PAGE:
Another reason why crypto- or virtual currencies are growing in popularity is that under the law – at least as it’s curently contituted – is because you can likely avoid taxes and capital controls with it.
As just noted, however, perhaps the biggest advantage of Bitcoin and its fellow traveling currencies is that governments can’t control it. Governments do try. But you can still walk across any international border with millions of dollars of virtual, usable currency residing in you head from memorizing a unique code.
There are, however, distinct disadvantages to dealing in an unregulated virtual currency. Many individuals and analysts alike are worried that the creator or creators of Bitcoin are totally anonymous. The currency itself hasn’t been tested in a real financial crisis like the still-recent Great Recession, which brought world economies, not to mention the value of individual currencies, into serious doubt. What would happen in a similar situation with a virtual currency without any central means of control or responsibility for its value.
On the other hand, how much can we trust our current roguish clique of international currency guarantors? The more corrupt our governments get and the less they represent to people the more we have to represent ourselves and try to empower ourselves.
In the UK, for example, voters desperately tried to vote their way out of the EU and out the insanity of a collective central Euro-socialist government that has ignored the national concerns of individual peoples and nations, risking their obliteration through uncontrolled immigration of foreign nationals, many of whom have no intention of becoming good and loyal citizens of their new countries? Yet having voted for the Brexit and for greater national sovereignty, what they’re getting is Teresa May who is cracking down on internet free speech.
It follows that if we can’t vote our way out of chaos, what we can do is take control of our own lives by being our own bankers via the increasing use of cryptocurrencies. Due to its current, spectacular volatility, Bitcoin may, in fact, not be the ultimate solution. Yet the simple idea that we can control our own monetary system and its value totally outside of state control has become immensely appealing in the months and years that have followed the peak of the Great Recession. Whether virtual currencies succeed or not is all part of the greater issue of ensuring our national and individual freedom and sovereignty.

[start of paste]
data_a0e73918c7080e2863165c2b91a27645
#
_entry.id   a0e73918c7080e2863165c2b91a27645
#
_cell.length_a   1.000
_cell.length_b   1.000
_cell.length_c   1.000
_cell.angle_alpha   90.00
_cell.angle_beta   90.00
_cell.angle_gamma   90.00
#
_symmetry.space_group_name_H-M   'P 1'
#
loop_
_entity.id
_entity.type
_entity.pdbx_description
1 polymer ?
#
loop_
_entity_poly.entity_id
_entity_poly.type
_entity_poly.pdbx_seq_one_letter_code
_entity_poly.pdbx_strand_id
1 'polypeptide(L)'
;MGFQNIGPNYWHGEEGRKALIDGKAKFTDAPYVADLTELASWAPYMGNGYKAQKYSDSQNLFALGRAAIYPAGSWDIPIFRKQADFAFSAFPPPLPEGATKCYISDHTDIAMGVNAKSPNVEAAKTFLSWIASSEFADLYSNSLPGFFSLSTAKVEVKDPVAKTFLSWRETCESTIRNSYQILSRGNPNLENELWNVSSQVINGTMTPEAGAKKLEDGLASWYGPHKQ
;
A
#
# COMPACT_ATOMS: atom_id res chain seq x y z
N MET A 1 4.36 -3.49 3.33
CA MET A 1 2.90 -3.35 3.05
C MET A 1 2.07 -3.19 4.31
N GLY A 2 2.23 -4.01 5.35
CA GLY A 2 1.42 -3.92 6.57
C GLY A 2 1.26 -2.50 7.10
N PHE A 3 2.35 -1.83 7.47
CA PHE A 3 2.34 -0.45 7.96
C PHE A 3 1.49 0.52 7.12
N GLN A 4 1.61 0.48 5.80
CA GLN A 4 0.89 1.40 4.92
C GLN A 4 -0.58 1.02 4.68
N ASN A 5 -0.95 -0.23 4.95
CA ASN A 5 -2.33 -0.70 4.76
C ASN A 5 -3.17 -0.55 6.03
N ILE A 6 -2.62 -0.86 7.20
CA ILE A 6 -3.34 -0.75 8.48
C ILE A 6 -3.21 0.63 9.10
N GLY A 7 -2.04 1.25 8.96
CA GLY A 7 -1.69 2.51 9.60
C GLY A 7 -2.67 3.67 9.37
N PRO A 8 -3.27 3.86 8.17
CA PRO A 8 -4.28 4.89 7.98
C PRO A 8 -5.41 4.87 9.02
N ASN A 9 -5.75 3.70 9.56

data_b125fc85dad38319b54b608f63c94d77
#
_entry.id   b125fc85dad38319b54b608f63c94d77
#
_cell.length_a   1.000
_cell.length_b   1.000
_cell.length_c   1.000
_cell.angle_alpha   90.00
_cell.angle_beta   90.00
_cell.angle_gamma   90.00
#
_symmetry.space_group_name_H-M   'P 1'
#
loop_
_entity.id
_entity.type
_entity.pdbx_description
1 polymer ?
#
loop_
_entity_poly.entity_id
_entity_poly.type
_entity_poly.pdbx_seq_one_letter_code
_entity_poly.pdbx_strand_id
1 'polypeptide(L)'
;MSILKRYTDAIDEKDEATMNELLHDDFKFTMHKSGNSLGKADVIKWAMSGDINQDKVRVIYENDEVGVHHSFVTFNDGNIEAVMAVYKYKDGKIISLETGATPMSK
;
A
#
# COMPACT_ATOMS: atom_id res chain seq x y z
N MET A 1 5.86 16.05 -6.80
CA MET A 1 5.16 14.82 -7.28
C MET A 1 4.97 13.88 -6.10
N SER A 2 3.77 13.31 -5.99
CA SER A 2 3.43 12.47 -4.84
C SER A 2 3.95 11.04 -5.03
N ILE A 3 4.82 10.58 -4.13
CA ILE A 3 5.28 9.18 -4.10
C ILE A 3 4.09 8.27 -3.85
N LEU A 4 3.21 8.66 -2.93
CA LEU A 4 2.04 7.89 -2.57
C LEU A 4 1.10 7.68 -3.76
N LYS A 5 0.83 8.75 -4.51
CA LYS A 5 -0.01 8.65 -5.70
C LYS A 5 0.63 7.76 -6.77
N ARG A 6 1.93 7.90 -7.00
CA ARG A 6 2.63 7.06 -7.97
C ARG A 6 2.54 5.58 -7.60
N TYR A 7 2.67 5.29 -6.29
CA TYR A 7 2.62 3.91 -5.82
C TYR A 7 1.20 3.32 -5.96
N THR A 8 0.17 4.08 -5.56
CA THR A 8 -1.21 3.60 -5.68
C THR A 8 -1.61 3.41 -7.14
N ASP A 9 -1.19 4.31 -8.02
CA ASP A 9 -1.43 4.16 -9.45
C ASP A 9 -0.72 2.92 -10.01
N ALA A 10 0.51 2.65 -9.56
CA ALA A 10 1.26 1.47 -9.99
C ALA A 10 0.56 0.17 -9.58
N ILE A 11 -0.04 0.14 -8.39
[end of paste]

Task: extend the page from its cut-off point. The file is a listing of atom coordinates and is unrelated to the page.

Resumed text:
The arrival of these new and yet-untested currencies is above all a reaction to the banksters who’ve already destroyed our savings by confiscating, redistributing and untlimately printing money, apparently to enrich themselves at great cost to others like ourselves. As a result, many individuals today want to make sure they can save a store of value for their future while assuring those savings can’t be destroyed, a la 2007-2010; or worse, like what’s currently happening in Venezuela.
Like precious metals before them, it’s increasingly possible that something like Bitcoin (or its friends) might provide a nest egg which could essentially protect individual and family assets if all other assets become worthless. Being your own bank is the best protection against a government-protected institutional bank’s screwing you, just like they did the last time around. It’s become a matter of ensuring our financial security instead of relying on others like governments and central banks to do it for us. We’ve just seen how that works out.
Whatever your own opinion on the topic, it’s well worth looking into and learning more about cryptocurrencies and how they work just to understand future possibilities. Individual savers and investors are not generally advised at this point to gamble their existing life savings on sometimes elusive and hard-to-understand virtual currencies like Bitcoin. Yet all are well advised investigate such alternative currencies and trading systems. At the very least, they’ve evolved into fascinating concepts that may shape our futures by providing a new design for supporting the machinery of freedom.